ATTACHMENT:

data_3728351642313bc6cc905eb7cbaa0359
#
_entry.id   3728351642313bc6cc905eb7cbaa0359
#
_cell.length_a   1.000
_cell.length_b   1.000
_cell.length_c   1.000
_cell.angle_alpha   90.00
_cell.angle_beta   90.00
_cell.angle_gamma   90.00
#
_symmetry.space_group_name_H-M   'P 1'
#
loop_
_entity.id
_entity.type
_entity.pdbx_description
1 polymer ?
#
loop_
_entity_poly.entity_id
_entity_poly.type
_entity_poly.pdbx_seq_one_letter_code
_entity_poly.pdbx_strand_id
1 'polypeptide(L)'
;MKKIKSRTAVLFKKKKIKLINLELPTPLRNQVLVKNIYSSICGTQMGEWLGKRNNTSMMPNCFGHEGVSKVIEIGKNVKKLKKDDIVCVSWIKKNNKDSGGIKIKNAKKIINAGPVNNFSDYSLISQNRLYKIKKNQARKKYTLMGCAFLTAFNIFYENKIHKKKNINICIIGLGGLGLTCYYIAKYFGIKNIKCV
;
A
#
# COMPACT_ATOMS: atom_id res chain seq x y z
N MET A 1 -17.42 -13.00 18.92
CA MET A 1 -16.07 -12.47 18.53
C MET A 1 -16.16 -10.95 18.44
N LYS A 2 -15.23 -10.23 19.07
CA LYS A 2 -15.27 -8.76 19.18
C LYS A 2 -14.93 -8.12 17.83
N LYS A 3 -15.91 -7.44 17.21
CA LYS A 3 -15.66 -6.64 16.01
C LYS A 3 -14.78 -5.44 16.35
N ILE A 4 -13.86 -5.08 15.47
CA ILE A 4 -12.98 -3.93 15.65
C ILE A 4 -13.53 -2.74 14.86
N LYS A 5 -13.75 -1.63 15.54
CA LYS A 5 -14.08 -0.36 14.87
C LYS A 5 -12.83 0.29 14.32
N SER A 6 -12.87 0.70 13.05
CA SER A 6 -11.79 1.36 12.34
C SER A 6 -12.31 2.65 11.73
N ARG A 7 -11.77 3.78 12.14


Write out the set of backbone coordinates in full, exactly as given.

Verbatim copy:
data_3728351642313bc6cc905eb7cbaa0359
#
_entry.id   3728351642313bc6cc905eb7cbaa0359
#
_cell.length_a   1.000
_cell.length_b   1.000
_cell.length_c   1.000
_cell.angle_alpha   90.00
_cell.angle_beta   90.00
_cell.angle_gamma   90.00
#
_symmetry.space_group_name_H-M   'P 1'
#
loop_
_entity.id
_entity.type
_entity.pdbx_description
1 polymer ?
#
loop_
_entity_poly.entity_id
_entity_poly.type
_entity_poly.pdbx_seq_one_letter_code
_entity_poly.pdbx_strand_id
1 'polypeptide(L)'
;MKKIKSRTAVLFKKKKIKLINLELPTPLRNQVLVKNIYSSICGTQMGEWLGKRNNTSMMPNCFGHEGVSKVIEIGKNVKKLKKDDIVCVSWIKKNNKDSGGIKIKNAKKIINAGPVNNFSDYSLISQNRLYKIKKNQARKKYTLMGCAFLTAFNIFYENKIHKKKNINICIIGLGGLGLTCYYIAKYFGIKNIKCV
;
A
#
# COMPACT_ATOMS: atom_id res chain seq x y z
N MET A 1 -17.42 -13.00 18.92
CA MET A 1 -16.07 -12.47 18.53
C MET A 1 -16.16 -10.95 18.44
N LYS A 2 -15.23 -10.23 19.07
CA LYS A 2 -15.27 -8.76 19.18
C LYS A 2 -14.93 -8.12 17.83
N LYS A 3 -15.91 -7.44 17.21
CA LYS A 3 -15.66 -6.64 16.01
C LYS A 3 -14.78 -5.44 16.35
N ILE A 4 -13.86 -5.08 15.47
CA ILE A 4 -12.98 -3.93 15.65
C ILE A 4 -13.53 -2.74 14.86
N LYS A 5 -13.75 -1.63 15.54
CA LYS A 5 -14.08 -0.36 14.87
C LYS A 5 -12.83 0.29 14.32
N SER A 6 -12.87 0.70 13.05
CA SER A 6 -11.79 1.36 12.34
C SER A 6 -12.31 2.65 11.73
N ARG A 7 -11.77 3.78 12.14